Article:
Classic tale of teen rebellion and repression features a delightful combination of dance choreography and realistic and touching performances. When teenager Ren and his family move from big-city Chicago to a small town in the West, he's in for a real case of culture shock. Though he tries hard to fit in, the streetwise Ren can't quite believe he's living in a place where rock music and dancing are illegal. There is one small pleasure, however: Ariel, a troubled but lovely blonde with a jealous boyfriend. and a Bible-thumping minister, who is responsible for keeping the town dance-free. Ren and his classmates want to do away with this ordinance, especially since the senior prom is around the corner, but only Ren has the courage to initiate a battle to abolish the outmoded ban and revitalize the spirit of the repressed townspeople.
For all its mawkish, melodramatic corniness surrounding one teen's fight to lift a ridiculous ban in his small town, 'Footloose' is actually a good movie, if not arguably one of the best teen movies ever. Much of the storyline and sensationalized situations remain pretty silly and laughable, like Kevin Bacon's outrageously grandiose solo dance number where shadows conveniently obscure his face so we never guess it's actually a stunt double. But when we overlook those things and try to contain the unavoidable snickering, what we find hiding underneath is a genuine, heartfelt plot about kids asking adults to rejoice in life, rather than live in the grim, painful accidents of the past.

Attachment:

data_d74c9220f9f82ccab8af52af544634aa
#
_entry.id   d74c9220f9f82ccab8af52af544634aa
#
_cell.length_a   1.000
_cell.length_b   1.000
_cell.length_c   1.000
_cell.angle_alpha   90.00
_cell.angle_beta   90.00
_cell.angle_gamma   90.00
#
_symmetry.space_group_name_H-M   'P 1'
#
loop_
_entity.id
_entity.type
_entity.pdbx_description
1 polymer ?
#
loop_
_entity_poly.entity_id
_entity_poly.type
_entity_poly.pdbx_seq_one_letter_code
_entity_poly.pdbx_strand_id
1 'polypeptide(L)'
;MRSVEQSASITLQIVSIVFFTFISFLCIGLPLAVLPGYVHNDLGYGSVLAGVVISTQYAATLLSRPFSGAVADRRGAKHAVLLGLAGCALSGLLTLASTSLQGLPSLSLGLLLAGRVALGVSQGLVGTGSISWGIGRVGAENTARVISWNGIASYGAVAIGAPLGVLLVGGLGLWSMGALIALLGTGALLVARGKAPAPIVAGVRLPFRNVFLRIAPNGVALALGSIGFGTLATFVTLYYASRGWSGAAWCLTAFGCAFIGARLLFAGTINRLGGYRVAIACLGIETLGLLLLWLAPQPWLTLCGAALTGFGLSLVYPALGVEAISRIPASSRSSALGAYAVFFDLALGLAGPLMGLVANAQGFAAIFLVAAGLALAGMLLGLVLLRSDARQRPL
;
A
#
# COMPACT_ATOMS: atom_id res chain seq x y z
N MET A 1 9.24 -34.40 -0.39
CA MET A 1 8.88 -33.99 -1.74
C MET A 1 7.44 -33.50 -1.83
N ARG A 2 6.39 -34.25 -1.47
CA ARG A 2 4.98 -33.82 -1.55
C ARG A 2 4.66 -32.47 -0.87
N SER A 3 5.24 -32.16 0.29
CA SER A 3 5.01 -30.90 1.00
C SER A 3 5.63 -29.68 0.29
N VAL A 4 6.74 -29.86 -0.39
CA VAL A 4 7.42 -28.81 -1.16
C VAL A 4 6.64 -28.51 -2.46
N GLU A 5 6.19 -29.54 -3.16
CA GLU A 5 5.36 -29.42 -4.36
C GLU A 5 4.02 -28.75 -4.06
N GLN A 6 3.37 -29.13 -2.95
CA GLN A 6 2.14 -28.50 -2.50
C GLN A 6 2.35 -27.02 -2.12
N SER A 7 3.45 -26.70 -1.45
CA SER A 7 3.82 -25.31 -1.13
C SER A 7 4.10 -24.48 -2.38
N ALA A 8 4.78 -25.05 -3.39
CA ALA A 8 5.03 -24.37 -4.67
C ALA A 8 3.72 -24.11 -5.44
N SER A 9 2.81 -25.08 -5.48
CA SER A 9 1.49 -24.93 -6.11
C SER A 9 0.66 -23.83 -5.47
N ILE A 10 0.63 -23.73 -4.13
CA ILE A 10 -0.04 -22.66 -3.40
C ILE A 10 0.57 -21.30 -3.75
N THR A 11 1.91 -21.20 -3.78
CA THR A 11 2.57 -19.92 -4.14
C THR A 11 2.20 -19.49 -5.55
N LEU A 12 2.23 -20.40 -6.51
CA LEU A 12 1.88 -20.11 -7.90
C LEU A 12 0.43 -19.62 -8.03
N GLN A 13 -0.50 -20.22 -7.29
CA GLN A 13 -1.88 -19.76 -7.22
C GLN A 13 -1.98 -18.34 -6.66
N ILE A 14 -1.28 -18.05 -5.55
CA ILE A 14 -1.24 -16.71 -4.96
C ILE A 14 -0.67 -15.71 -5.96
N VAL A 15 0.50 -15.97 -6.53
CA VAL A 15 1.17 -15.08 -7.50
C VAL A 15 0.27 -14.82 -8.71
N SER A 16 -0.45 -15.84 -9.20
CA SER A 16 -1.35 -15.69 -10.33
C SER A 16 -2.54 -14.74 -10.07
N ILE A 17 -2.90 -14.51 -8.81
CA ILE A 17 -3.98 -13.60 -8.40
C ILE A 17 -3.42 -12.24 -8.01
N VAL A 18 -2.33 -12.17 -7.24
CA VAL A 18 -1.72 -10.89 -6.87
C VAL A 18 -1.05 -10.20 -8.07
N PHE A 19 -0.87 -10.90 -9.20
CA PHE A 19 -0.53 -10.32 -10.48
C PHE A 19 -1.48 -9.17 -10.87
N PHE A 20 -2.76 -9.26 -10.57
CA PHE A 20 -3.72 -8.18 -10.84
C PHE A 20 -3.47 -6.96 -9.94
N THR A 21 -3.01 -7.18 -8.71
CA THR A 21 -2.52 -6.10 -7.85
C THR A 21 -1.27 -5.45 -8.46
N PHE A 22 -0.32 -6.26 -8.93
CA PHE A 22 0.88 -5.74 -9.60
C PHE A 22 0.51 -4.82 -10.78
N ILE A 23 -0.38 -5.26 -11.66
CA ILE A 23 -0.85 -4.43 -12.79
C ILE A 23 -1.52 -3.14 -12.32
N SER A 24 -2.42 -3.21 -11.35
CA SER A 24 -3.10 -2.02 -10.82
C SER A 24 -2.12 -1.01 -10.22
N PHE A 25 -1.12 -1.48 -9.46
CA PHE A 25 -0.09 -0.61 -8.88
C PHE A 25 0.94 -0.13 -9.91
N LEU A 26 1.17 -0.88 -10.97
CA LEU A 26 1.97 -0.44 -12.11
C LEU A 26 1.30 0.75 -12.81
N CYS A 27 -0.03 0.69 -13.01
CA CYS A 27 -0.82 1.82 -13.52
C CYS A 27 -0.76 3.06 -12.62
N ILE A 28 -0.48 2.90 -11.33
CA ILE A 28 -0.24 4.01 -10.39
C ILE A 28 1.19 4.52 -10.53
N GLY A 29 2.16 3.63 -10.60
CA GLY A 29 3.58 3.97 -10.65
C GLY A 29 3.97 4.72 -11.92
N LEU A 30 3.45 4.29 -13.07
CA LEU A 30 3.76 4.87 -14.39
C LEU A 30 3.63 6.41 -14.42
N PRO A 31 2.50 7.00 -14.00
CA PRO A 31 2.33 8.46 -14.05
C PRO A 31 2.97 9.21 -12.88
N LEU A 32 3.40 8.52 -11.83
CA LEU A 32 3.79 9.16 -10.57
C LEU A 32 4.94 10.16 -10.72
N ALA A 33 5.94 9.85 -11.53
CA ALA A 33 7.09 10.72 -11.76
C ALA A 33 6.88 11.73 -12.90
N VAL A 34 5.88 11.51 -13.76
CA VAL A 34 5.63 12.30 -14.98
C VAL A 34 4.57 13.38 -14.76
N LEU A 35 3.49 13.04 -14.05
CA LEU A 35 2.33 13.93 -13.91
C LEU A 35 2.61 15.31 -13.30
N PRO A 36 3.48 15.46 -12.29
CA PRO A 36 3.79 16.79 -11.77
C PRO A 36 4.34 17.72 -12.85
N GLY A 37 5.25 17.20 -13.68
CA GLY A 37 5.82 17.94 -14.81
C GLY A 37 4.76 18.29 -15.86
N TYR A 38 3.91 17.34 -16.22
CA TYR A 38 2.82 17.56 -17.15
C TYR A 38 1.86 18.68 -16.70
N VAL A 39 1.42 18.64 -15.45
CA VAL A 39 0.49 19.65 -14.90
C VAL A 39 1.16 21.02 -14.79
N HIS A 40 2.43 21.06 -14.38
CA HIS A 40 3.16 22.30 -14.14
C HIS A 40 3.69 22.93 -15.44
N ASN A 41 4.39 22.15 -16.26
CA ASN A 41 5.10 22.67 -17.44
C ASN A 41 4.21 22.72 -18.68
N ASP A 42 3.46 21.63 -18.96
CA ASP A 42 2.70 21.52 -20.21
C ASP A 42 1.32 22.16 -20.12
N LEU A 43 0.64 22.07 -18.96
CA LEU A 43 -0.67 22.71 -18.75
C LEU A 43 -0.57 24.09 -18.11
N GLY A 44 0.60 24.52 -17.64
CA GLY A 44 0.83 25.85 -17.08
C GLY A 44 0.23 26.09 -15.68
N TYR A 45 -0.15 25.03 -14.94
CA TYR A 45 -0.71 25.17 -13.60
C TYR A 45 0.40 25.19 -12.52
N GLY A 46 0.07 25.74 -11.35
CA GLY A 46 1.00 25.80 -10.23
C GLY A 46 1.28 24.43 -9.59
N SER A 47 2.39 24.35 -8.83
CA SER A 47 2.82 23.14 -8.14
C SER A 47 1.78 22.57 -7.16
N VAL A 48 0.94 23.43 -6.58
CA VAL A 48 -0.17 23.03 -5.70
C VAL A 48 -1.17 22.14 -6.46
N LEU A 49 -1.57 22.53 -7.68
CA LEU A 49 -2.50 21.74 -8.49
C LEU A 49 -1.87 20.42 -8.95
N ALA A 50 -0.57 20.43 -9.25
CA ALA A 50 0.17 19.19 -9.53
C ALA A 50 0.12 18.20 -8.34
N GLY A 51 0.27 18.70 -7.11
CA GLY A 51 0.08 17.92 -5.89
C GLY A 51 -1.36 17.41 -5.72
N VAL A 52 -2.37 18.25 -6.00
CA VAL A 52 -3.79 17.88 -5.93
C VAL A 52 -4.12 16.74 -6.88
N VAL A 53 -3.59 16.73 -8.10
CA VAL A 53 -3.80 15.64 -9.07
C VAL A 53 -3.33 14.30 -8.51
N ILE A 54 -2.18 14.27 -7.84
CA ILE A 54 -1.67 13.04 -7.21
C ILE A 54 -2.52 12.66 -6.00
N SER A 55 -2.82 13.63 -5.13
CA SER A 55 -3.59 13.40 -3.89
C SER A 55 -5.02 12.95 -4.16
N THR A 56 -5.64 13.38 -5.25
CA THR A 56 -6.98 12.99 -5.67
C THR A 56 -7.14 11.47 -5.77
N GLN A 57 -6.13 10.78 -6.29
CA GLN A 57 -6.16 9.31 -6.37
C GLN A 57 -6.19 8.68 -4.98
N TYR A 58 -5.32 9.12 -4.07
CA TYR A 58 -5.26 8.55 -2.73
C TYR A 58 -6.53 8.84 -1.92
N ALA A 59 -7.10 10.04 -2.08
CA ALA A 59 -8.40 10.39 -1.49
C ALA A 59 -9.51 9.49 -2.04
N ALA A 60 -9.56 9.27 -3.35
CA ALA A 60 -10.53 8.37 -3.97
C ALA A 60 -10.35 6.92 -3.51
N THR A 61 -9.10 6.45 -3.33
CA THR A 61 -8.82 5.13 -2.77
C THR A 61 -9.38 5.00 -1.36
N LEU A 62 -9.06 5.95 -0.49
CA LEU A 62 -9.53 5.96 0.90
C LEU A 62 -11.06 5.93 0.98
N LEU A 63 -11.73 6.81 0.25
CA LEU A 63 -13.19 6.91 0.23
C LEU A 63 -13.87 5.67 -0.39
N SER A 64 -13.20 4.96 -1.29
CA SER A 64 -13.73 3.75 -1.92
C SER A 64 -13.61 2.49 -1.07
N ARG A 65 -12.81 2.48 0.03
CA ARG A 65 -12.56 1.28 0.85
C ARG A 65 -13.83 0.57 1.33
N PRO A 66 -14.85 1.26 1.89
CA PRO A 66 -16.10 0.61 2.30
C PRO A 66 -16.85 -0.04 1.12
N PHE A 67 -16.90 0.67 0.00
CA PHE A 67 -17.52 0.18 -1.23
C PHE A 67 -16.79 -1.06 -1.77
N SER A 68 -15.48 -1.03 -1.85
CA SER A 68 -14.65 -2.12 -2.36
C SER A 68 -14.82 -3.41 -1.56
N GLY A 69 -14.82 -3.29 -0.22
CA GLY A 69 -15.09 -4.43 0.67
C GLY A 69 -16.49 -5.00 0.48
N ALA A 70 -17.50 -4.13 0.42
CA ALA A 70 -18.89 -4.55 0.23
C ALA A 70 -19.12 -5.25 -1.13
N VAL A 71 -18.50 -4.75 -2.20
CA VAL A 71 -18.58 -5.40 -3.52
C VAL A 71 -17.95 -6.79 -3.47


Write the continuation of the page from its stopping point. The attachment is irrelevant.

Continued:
So, while the rest of this 1984 teen drama can seem quite silly at times and somewhat dated — thanks in large part, of course, to its specially-designed soundtrack — the film's emotional center thankfully does not feel ham-fisted or awkwardly strained. In fact, director Herbert Ross ('Funny Lady,' 'Steel Magnolias'), working from a script by Dean Pitchford, best known for his songwriting talents, does a fine job delivering the central theme with ease. The inevitable happy conclusion doesn't just spring out of nowhere, but is the natural result of the events preceding it.
John Lithgow, in one of his best dramatic performances as the religiously stringent Reverend Shaw Moore, is essential for making this work as well as it does. Along with Dianne Wiest as his very quiet wife, he shows he is dealing with a parent's pain of loss and unsure of how to handle it appropriately. He's not a villain or portrayed as someone we'd like to hate. Instead, he's a father slowly realizing his best intentions for protecting children come with negative reactions and consequences, ones that could potentially be more destructive. It's quite engaging seeing him come to that discovery when the community takes his rigid rules to the next logical step.